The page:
Fathers plan European challenge to child agency: Sue Fieldman looks at claims that the CSA contravenes human rights

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The Independent Online
Agroup of fathers who are aggrieved at their treatment by the Child Support Agency are considering taking their complaints to the European Court of Justice.

They are hoping that other fathers will swell their numbers to help fund a test case. The intention is to chose the best case for their cause. If the case goes ahead, it could cause the Government a serious embarrassment.

One of the fathers, Tom Griffiths, works for a computer company in Northamptonshire, and lives with his second wife and their two children. He pays pounds 80 a month for his nine-year-old son from his previous marriage.

He is awaiting the CSA's assessment but his solicitor, David Eastwood, head of family law at the solicitors Toller, Hales & Collcutt, has warned him that it could be in the region of pounds 400. Anna Griffiths says: 'We will fight a case all the way. We have nothing to lose as the CSA will ruin us anyway.'

The CSA was set up in April to take over from the courts responsibility for setting, reviewing and enforcing child maintenance, using a set formula.

The CSA has already attracted a barrage of criticism. One of the most frequent complaints is that the CSA overrides existing amicable financial agreements.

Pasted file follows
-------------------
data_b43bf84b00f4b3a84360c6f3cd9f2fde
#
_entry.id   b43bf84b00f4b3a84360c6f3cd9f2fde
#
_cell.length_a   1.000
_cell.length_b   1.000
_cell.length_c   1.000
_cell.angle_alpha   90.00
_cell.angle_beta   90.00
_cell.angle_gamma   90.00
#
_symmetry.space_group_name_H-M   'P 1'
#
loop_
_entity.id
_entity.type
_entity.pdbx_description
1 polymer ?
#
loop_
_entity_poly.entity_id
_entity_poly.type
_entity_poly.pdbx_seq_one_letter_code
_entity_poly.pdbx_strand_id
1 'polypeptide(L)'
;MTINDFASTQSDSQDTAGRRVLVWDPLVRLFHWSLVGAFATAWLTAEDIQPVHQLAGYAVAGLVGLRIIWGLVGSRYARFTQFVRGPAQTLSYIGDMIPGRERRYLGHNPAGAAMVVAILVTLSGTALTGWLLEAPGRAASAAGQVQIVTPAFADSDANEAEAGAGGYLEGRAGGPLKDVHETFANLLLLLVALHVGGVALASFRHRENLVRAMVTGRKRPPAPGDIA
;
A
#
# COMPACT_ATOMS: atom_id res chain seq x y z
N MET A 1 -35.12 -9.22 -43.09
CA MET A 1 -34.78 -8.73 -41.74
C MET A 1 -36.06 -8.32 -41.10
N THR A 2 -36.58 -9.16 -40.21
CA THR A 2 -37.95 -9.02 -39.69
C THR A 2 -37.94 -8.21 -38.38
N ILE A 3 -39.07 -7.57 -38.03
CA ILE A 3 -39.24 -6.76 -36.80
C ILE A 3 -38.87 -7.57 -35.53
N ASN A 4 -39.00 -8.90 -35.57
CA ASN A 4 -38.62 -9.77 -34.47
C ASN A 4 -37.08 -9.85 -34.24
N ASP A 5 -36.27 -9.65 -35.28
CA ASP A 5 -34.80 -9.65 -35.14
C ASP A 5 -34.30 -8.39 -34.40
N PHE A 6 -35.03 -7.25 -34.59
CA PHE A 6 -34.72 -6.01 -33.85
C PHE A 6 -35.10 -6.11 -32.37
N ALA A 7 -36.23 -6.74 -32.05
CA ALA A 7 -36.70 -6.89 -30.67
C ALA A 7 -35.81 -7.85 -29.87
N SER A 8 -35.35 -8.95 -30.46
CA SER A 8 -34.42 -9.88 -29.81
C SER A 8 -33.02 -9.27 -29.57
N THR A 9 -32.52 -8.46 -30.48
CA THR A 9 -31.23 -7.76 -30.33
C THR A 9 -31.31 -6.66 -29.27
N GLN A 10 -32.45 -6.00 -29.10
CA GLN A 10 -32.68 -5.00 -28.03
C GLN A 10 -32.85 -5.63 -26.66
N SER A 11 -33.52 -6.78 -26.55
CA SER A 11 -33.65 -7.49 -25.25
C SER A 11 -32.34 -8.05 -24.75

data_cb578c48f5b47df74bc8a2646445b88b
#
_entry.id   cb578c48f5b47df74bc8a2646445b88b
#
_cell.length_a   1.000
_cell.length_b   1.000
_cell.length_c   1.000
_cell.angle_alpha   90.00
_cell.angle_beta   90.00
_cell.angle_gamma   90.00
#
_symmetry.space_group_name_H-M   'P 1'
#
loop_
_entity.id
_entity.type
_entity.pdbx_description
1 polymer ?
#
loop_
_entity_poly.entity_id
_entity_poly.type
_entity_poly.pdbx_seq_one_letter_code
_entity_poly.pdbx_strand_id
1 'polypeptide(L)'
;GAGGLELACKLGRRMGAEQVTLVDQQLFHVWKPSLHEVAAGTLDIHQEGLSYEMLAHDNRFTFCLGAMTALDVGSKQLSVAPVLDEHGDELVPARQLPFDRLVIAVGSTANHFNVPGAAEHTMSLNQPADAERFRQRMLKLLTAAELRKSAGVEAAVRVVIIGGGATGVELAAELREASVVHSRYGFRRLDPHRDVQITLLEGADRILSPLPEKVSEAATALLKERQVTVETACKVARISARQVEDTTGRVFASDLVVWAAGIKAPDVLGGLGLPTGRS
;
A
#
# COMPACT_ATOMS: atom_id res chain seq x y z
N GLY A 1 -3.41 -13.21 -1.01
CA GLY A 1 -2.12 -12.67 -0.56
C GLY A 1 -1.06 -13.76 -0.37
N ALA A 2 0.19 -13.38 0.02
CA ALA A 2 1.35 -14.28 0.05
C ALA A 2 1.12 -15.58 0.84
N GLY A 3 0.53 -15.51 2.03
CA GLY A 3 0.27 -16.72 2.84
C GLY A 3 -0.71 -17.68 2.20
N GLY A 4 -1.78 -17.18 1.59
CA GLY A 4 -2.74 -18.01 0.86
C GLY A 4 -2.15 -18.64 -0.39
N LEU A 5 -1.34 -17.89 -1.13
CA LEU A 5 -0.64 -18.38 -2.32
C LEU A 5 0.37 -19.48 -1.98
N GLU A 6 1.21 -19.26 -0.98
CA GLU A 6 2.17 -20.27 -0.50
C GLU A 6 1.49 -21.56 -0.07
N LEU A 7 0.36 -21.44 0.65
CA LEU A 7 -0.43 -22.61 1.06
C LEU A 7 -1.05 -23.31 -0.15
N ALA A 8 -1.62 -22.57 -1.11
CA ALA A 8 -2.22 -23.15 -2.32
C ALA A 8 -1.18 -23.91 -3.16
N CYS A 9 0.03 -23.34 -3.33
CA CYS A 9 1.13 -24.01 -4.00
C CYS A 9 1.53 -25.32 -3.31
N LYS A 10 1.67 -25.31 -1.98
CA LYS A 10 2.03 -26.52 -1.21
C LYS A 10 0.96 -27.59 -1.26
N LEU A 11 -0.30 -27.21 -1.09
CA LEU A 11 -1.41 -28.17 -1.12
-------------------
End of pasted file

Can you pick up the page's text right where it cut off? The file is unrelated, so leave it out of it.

In some cases the court rubber- stamped a financial settlement for the wife and children. Then a few months later the CSA trebled or quadrupled existing maintenance payments, ignoring the other elements such as a cash lump sum, or transfer of the house, that were part of the settlement.

You cannot challenge a CSA assessment in court. You can ask for a review by another member of the agency. Then there is a right to go to a Child Support Tribunal. That is the end of the road unless there is a point of law at issue.

Mr Eastwood says: 'The Child Support Act has taken away the individual's right to challenge the CSA's decisions through the court. I have no objections to the principle that fathers have to pay a realistic sum and by all means introduce a new system. But interfering with exisiting court settlements with no redress back to the court is just not acceptable.'

Peter Duckworth, a barrister who specialises in matrimonial finance, believes that the workings of the CSA may be in breach of Article Six of the European Convention of Human Rights, which says that, in determining rights and obligations, everyone is entitled to a fair and public hearing within a reasonable time by an independent and impartial tribunal established by law.

Mr Duckworth says: 'A father has a previous court decision which ordered him to pay pounds 20 a week to the child. The Government through the CSA comes along and railroads that with a ruling, say for pounds 100. The earlier court decison creates a obligation to pay and more importantly the right not to pay more than that rate. To make inroads in that without a hearing is questionable. After the CSA tribunal has disposed of the case, there is no effective appeal from there.'

The formula is one of the elements being considered this week by the Commons Social Security Committee, which is reviewing the operation of the CSA. The committee has received about 900 letters on the subject, and has listened to evidence from pressure groups. Its report may be out before the Budget.

The committee may suggest changing the formula to take into account existing settlements and travel costs. It may return to the CSA issue in the new year.

Meanwhile, on 9 December there will be a private meeting of pressure groups such as the Law Society and a host of children's charities to put the case for reform to Members of Parliament.

(Photograph omitted)

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